Law enforcement personnel may be prohibited from associating with persons suspected of illegal activities.
Matter of Matter of Hastings v City of Sherrill, 2011 NY Slip Op 09484, Appellate Division, Fourth Department
The City of Sherrill’s Chief of Police, James T. Hastings, was served with disciplinary charges pursuant to §75 of the Civil Service Law alleging that he was involved with "person(s) notoriously suspected of illegal activities … outside [the Chief’s] official duties." The Chief was found guilty of the charges and was terminated from his position.
The person suspected of “illegal activities” with whom the Chief was “involved” was the Chief’s 29-year-old son.
The Appellate Division, sustaining the City’s determination, ruled that the departmental regulations that the Chief was found to have violated “did not impermissibly interfere with his constitutionally protected right of intimate association.” Citing Morrisette v Dilworth, 59 NY2d 449, the court said that "[I]t is well established that it is within the State's power to regulate the conduct of its police officers even when that conduct involves the exercise of a constitutionally protected right."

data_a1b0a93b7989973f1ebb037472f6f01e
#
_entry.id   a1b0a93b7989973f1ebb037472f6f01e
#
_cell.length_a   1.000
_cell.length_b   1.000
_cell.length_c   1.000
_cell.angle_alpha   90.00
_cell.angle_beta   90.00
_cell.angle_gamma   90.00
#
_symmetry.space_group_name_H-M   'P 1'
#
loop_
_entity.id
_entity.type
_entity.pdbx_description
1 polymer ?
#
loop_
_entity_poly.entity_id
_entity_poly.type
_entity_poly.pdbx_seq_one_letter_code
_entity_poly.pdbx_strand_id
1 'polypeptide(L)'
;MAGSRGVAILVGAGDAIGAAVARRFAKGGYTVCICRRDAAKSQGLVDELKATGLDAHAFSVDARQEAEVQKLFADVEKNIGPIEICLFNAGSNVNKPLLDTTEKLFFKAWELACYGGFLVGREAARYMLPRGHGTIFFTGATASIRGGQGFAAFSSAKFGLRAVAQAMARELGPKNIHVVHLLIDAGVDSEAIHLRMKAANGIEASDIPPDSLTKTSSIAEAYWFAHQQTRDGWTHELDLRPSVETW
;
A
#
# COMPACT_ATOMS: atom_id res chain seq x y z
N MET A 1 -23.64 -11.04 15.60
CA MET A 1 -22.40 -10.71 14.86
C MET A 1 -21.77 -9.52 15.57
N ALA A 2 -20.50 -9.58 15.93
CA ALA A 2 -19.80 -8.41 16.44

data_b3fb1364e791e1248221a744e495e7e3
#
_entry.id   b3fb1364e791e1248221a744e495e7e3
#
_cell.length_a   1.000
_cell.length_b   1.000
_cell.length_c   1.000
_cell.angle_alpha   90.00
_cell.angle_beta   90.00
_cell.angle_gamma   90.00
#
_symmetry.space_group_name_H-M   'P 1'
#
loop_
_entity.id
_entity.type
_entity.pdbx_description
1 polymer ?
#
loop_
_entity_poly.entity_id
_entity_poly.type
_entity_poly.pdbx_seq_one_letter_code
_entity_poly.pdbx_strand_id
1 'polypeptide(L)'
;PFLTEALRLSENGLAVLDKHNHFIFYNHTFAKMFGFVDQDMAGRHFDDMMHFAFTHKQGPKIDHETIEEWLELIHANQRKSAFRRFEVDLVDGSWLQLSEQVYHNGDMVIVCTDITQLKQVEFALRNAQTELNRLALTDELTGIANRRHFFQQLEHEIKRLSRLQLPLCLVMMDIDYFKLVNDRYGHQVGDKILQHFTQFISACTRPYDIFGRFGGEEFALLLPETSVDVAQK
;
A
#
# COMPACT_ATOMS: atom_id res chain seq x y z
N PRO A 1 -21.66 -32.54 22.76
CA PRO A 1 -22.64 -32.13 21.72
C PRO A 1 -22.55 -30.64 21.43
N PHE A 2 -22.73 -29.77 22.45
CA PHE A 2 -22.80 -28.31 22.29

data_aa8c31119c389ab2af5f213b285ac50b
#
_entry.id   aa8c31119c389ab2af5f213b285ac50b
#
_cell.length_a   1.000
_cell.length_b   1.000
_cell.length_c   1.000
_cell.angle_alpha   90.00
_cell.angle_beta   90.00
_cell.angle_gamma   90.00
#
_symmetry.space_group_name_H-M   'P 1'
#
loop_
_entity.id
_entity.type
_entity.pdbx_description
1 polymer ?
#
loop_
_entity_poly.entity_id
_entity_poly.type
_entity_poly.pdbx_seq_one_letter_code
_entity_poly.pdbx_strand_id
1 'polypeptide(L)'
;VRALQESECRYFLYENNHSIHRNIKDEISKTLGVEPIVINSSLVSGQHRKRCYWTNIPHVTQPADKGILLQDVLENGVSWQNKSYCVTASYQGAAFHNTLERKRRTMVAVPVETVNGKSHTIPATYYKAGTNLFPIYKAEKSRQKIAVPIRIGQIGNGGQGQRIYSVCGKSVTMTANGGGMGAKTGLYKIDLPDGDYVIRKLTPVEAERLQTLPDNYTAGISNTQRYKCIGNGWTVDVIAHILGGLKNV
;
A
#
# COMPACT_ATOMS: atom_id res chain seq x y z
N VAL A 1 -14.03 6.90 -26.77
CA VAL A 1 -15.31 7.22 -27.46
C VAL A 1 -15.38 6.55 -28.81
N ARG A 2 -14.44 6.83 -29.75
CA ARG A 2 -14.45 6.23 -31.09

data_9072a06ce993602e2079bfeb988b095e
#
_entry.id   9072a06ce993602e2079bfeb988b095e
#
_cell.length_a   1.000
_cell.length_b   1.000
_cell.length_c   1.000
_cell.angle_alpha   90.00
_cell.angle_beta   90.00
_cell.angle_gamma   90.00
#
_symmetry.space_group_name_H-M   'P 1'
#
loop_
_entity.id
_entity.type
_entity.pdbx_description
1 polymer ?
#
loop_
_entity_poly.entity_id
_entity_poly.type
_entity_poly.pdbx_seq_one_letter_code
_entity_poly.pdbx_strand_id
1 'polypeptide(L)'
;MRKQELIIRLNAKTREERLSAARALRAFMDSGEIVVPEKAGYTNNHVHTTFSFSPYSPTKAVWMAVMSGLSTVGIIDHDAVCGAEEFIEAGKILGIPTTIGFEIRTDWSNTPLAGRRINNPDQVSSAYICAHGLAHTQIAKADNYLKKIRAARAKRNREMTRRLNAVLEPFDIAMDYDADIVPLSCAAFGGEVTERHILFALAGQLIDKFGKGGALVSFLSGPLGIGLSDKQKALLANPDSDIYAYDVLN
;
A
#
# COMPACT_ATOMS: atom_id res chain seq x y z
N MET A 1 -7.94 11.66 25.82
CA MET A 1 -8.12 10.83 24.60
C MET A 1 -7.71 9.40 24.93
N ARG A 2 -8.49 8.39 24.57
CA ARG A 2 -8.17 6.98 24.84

The court also commented that “in light of the age of Chief’s son and the absence of any evidence that his son was mentally incapacitated, this case does not involve the constitutionally protected interest in custodial relationships between parents and their children.”
Other decisions in which a police officer was served with administrative disciplinary charges alleging he or she had associated with persons alleged to have been engaged in criminal activities include Brinson v Safir, 255 AD2d 247, leave to appeal denied 93 NY2d 805; Richardson v Safir, 258 AD2d 328 and Delgado v Kerik, 294 A.D.2d 227.
The Hastings decision is posted on the Internet at: